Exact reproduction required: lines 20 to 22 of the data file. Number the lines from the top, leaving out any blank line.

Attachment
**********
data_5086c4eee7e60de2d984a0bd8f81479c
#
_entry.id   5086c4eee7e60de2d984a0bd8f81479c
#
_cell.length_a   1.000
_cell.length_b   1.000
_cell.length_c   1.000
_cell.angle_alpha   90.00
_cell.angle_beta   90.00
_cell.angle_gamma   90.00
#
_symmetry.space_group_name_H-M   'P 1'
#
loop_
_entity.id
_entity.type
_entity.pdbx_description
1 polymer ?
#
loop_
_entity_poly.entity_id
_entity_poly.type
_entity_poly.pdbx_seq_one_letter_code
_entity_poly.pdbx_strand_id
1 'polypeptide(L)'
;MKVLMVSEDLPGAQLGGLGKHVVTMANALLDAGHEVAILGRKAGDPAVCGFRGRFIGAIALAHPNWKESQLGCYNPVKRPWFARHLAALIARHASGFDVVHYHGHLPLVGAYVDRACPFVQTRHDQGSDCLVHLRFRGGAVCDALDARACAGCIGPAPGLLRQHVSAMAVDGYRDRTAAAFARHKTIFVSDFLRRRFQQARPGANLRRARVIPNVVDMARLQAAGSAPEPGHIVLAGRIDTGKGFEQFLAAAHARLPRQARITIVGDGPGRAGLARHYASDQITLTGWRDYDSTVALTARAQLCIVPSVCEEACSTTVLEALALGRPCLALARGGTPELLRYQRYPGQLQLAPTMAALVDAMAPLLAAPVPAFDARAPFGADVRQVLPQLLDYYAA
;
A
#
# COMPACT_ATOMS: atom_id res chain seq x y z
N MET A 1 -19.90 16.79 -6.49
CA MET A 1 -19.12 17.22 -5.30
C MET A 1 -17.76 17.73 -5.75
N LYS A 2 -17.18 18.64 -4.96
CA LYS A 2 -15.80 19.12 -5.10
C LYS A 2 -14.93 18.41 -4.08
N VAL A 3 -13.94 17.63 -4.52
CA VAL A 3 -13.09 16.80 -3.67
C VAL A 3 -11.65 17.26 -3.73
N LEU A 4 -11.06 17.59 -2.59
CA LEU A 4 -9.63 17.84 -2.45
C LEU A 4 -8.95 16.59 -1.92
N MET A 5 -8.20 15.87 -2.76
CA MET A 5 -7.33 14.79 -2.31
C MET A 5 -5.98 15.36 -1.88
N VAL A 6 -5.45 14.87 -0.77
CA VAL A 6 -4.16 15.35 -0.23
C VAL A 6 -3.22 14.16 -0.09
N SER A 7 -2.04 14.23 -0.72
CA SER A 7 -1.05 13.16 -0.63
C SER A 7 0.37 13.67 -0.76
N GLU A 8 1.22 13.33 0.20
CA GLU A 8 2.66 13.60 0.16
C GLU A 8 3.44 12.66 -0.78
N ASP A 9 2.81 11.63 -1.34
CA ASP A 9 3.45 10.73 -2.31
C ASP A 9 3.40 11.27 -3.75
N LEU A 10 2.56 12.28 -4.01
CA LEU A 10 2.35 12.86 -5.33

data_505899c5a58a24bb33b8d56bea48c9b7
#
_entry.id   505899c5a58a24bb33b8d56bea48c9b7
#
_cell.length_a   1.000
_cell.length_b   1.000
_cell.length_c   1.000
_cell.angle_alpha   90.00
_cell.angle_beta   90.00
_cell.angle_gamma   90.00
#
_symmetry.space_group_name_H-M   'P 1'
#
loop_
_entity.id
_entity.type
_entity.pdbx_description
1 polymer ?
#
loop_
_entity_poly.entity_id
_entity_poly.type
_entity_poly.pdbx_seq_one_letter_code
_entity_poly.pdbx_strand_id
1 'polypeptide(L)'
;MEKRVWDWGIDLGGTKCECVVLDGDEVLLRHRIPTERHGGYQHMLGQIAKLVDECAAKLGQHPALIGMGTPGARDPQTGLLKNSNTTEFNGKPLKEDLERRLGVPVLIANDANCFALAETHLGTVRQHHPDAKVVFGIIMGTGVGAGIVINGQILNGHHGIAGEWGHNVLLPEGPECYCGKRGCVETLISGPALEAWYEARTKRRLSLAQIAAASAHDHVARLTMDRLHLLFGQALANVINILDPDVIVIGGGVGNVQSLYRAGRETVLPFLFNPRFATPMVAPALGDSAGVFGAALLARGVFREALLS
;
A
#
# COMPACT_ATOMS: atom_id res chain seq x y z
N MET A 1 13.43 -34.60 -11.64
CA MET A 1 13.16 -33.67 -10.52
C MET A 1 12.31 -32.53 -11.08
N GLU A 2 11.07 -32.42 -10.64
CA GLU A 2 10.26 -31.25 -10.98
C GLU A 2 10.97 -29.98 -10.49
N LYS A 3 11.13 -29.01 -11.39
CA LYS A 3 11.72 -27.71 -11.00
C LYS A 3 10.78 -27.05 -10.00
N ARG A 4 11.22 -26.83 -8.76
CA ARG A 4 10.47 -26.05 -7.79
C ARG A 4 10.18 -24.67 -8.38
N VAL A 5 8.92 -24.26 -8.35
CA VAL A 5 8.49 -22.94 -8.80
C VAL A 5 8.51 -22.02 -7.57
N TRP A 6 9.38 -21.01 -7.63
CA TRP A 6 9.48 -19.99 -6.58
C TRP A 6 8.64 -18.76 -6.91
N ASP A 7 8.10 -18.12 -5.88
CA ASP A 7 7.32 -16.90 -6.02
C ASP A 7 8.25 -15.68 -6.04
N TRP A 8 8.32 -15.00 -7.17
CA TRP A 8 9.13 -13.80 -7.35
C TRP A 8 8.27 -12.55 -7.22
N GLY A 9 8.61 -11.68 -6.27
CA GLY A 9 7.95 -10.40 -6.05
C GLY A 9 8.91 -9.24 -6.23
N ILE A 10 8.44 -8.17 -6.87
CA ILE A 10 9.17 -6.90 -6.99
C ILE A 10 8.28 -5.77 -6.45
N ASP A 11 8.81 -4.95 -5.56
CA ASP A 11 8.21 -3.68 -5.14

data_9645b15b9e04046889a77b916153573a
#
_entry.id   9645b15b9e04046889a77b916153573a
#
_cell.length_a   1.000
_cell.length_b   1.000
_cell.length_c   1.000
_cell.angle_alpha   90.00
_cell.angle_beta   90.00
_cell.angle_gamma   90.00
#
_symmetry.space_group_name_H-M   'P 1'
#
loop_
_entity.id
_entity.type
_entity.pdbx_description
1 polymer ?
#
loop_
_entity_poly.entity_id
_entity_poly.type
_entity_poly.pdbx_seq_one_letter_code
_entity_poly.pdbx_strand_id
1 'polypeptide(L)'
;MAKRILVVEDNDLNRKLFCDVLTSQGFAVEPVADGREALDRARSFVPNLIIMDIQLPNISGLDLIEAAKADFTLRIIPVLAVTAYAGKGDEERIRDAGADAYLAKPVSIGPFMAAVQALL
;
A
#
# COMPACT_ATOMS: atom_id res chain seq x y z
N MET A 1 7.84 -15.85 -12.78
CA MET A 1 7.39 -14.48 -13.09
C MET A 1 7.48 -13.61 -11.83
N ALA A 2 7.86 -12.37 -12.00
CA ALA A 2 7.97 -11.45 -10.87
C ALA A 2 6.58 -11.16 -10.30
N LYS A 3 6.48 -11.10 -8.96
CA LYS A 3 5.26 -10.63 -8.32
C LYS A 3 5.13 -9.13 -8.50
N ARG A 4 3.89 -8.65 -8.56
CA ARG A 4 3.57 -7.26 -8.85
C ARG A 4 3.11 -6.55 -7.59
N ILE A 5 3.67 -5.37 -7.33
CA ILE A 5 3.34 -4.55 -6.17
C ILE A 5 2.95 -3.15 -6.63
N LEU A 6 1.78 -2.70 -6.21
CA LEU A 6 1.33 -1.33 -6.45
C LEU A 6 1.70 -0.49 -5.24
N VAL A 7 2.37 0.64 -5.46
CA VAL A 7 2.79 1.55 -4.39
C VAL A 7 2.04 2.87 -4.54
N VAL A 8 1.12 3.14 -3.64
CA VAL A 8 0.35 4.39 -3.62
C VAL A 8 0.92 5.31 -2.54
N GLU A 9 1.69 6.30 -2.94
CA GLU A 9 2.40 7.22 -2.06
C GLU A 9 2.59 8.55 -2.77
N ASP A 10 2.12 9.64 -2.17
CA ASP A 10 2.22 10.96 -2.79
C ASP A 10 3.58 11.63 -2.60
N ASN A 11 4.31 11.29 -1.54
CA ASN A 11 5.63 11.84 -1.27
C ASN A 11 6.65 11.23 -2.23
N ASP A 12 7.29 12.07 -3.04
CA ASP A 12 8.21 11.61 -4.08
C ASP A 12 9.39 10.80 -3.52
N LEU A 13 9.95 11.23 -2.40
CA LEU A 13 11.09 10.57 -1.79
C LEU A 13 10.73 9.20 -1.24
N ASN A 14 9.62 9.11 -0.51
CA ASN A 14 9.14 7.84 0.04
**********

loop_
_entity_poly.entity_id
_entity_poly.type